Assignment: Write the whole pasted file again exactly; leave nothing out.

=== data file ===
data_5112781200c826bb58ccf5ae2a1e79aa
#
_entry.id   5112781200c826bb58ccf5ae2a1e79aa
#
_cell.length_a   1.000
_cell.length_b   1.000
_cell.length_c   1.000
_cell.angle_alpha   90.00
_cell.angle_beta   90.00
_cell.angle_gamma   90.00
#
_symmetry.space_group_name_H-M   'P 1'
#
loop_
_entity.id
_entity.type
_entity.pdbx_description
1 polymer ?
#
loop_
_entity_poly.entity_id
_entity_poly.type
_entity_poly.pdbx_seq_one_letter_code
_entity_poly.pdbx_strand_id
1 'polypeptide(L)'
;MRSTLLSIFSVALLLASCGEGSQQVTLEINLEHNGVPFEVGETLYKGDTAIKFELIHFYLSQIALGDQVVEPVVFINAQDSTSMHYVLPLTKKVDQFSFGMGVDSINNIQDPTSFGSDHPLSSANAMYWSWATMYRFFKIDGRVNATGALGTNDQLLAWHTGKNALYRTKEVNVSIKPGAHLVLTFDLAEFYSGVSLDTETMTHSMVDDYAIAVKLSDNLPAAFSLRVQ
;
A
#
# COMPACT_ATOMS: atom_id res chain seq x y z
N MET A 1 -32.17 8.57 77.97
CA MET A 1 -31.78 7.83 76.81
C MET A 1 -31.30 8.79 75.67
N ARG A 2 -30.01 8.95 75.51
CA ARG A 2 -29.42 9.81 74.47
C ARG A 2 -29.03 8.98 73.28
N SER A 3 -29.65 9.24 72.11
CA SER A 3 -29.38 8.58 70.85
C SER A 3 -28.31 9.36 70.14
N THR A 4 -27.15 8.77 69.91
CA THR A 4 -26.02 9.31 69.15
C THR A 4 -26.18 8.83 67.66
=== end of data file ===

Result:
data_5112781200c826bb58ccf5ae2a1e79aa
#
_entry.id   5112781200c826bb58ccf5ae2a1e79aa
#
_cell.length_a   1.000
_cell.length_b   1.000
_cell.length_c   1.000
_cell.angle_alpha   90.00
_cell.angle_beta   90.00
_cell.angle_gamma   90.00
#
_symmetry.space_group_name_H-M   'P 1'
#
loop_
_entity.id
_entity.type
_entity.pdbx_description
1 polymer ?
#
loop_
_entity_poly.entity_id
_entity_poly.type
_entity_poly.pdbx_seq_one_letter_code
_entity_poly.pdbx_strand_id
1 'polypeptide(L)'
;MRSTLLSIFSVALLLASCGEGSQQVTLEINLEHNGVPFEVGETLYKGDTAIKFELIHFYLSQIALGDQVVEPVVFINAQDSTSMHYVLPLTKKVDQFSFGMGVDSINNIQDPTSFGSDHPLSSANAMYWSWATMYRFFKIDGRVNATGALGTNDQLLAWHTGKNALYRTKEVNVSIKPGAHLVLTFDLAEFYSGVSLDTETMTHSMVDDYAIAVKLSDNLPAAFSLRVQ
;
A
#
# COMPACT_ATOMS: atom_id res chain seq x y z
N MET A 1 -32.17 8.57 77.97
CA MET A 1 -31.78 7.83 76.81
C MET A 1 -31.30 8.79 75.67
N ARG A 2 -30.01 8.95 75.51
CA ARG A 2 -29.42 9.81 74.47
C ARG A 2 -29.03 8.98 73.28
N SER A 3 -29.65 9.24 72.11
CA SER A 3 -29.38 8.58 70.85
C SER A 3 -28.31 9.36 70.14
N THR A 4 -27.15 8.77 69.91
CA THR A 4 -26.02 9.31 69.15
C THR A 4 -26.18 8.83 67.66